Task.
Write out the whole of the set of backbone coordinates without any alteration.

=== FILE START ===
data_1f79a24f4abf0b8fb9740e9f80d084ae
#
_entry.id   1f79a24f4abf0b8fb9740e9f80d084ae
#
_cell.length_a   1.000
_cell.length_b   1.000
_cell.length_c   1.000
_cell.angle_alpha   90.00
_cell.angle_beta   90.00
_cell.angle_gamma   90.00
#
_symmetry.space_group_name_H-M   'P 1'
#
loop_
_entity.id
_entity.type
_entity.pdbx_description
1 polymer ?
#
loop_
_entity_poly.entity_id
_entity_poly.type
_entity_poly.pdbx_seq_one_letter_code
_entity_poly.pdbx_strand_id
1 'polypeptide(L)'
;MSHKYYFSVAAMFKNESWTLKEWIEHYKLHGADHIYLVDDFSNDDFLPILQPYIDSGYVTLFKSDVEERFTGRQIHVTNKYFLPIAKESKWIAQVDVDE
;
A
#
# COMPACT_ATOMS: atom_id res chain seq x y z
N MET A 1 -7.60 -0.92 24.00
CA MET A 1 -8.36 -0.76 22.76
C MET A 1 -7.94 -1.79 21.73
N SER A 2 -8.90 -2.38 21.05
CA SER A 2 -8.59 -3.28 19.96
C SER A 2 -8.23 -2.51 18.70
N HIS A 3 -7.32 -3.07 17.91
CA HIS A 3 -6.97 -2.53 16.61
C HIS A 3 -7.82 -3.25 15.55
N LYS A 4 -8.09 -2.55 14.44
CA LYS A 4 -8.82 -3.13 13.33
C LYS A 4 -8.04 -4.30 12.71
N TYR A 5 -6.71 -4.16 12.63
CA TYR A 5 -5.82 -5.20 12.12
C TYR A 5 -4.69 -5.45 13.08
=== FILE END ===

data_1f79a24f4abf0b8fb9740e9f80d084ae
#
_entry.id   1f79a24f4abf0b8fb9740e9f80d084ae
#
_cell.length_a   1.000
_cell.length_b   1.000
_cell.length_c   1.000
_cell.angle_alpha   90.00
_cell.angle_beta   90.00
_cell.angle_gamma   90.00
#
_symmetry.space_group_name_H-M   'P 1'
#
loop_
_entity.id
_entity.type
_entity.pdbx_description
1 polymer ?
#
loop_
_entity_poly.entity_id
_entity_poly.type
_entity_poly.pdbx_seq_one_letter_code
_entity_poly.pdbx_strand_id
1 'polypeptide(L)'
;MSHKYYFSVAAMFKNESWTLKEWIEHYKLHGADHIYLVDDFSNDDFLPILQPYIDSGYVTLFKSDVEERFTGRQIHVTNKYFLPIAKESKWIAQVDVDE
;
A
#
# COMPACT_ATOMS: atom_id res chain seq x y z
N MET A 1 -7.60 -0.92 24.00
CA MET A 1 -8.36 -0.76 22.76
C MET A 1 -7.94 -1.79 21.73
N SER A 2 -8.90 -2.38 21.05
CA SER A 2 -8.59 -3.28 19.96
C SER A 2 -8.23 -2.51 18.70
N HIS A 3 -7.32 -3.07 17.91
CA HIS A 3 -6.97 -2.53 16.61
C HIS A 3 -7.82 -3.25 15.55
N LYS A 4 -8.09 -2.55 14.44
CA LYS A 4 -8.82 -3.13 13.33
C LYS A 4 -8.04 -4.30 12.71
N TYR A 5 -6.71 -4.16 12.63
CA TYR A 5 -5.82 -5.20 12.12
C TYR A 5 -4.69 -5.45 13.08